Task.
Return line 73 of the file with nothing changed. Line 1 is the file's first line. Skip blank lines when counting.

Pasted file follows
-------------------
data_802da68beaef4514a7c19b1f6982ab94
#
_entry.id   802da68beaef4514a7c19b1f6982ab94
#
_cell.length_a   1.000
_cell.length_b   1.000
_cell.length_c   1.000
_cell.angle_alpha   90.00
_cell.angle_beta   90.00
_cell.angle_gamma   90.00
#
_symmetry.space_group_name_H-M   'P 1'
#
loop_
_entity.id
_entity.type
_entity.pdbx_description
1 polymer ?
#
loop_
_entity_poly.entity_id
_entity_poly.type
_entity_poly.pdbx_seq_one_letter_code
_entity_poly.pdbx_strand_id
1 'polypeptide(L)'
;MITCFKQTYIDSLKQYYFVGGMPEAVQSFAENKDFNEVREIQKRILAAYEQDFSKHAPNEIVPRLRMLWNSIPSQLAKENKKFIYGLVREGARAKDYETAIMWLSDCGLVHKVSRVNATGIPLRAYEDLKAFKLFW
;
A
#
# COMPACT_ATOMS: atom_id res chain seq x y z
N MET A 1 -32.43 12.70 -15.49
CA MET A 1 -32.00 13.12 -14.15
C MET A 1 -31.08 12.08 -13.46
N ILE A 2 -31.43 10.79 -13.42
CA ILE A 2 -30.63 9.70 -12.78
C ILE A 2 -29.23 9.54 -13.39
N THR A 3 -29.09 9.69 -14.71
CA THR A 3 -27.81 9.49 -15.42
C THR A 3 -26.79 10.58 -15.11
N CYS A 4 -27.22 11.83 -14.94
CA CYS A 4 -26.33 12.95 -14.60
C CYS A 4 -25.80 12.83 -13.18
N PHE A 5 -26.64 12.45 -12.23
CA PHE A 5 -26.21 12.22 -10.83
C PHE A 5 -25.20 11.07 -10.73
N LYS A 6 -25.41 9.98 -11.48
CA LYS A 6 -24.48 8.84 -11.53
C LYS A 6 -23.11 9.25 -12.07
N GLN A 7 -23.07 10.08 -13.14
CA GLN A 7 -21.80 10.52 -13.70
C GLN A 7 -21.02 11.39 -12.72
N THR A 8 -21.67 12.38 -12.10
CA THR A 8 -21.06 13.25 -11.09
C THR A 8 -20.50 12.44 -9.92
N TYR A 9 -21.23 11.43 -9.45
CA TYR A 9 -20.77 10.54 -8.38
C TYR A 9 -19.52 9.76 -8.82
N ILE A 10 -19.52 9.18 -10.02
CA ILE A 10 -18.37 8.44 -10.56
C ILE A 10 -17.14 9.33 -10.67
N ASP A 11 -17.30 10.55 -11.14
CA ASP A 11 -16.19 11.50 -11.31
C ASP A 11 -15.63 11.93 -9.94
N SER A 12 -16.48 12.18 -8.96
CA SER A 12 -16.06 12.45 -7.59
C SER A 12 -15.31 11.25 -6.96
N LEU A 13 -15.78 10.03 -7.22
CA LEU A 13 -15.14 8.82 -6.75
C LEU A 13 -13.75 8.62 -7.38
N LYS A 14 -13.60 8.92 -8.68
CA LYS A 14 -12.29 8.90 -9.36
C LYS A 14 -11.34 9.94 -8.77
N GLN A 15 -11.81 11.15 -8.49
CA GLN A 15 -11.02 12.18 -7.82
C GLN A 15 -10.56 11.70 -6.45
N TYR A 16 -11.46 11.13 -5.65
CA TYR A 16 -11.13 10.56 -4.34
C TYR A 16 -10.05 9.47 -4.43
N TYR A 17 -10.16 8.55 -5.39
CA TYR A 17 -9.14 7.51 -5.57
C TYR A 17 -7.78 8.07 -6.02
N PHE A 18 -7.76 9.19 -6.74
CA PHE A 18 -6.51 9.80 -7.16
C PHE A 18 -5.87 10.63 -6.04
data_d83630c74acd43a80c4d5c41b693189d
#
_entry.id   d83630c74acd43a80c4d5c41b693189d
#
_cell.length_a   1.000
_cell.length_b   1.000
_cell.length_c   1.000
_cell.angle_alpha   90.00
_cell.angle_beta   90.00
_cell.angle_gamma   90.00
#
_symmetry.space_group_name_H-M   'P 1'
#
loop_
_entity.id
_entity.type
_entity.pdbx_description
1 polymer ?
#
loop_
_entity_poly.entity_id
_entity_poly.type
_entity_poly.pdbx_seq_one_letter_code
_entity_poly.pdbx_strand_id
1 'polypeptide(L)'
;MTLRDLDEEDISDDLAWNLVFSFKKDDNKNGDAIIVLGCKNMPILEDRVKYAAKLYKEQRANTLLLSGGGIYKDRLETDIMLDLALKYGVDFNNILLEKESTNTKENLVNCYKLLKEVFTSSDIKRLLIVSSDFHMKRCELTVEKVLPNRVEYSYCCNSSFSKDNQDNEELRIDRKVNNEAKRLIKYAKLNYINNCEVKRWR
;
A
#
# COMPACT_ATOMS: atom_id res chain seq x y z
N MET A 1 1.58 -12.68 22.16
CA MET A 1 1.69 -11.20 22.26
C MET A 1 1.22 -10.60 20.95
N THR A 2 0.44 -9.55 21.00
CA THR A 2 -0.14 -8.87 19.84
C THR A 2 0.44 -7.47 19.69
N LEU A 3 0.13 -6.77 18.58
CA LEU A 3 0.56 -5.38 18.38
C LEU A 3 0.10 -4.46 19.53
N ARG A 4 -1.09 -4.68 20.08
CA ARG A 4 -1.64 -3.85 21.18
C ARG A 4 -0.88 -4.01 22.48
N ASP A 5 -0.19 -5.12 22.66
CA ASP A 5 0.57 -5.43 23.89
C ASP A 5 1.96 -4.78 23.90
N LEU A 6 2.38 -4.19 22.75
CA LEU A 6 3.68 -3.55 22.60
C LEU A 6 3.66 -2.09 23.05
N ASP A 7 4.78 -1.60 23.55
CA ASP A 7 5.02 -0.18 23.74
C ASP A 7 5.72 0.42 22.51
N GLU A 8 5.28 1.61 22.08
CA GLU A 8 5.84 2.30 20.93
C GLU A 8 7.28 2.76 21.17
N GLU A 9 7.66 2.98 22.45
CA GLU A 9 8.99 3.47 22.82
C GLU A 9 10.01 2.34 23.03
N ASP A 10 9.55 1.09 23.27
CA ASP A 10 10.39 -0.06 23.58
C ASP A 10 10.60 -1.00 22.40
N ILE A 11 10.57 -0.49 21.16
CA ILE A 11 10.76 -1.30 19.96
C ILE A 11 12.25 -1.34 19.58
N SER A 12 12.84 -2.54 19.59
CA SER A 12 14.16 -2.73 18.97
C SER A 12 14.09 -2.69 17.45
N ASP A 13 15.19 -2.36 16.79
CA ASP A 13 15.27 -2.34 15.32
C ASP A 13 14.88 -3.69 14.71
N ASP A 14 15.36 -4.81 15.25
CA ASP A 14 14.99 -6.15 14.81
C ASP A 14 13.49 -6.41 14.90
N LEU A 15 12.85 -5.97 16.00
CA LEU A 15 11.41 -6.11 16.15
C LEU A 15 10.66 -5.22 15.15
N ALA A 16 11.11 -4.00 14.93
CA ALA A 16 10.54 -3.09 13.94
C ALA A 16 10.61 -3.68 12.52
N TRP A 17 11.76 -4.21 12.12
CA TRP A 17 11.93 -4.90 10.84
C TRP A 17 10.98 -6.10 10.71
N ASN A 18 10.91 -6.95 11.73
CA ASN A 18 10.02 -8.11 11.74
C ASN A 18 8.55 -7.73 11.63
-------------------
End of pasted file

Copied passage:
N GLN A 15 -11.81 11.15 -8.49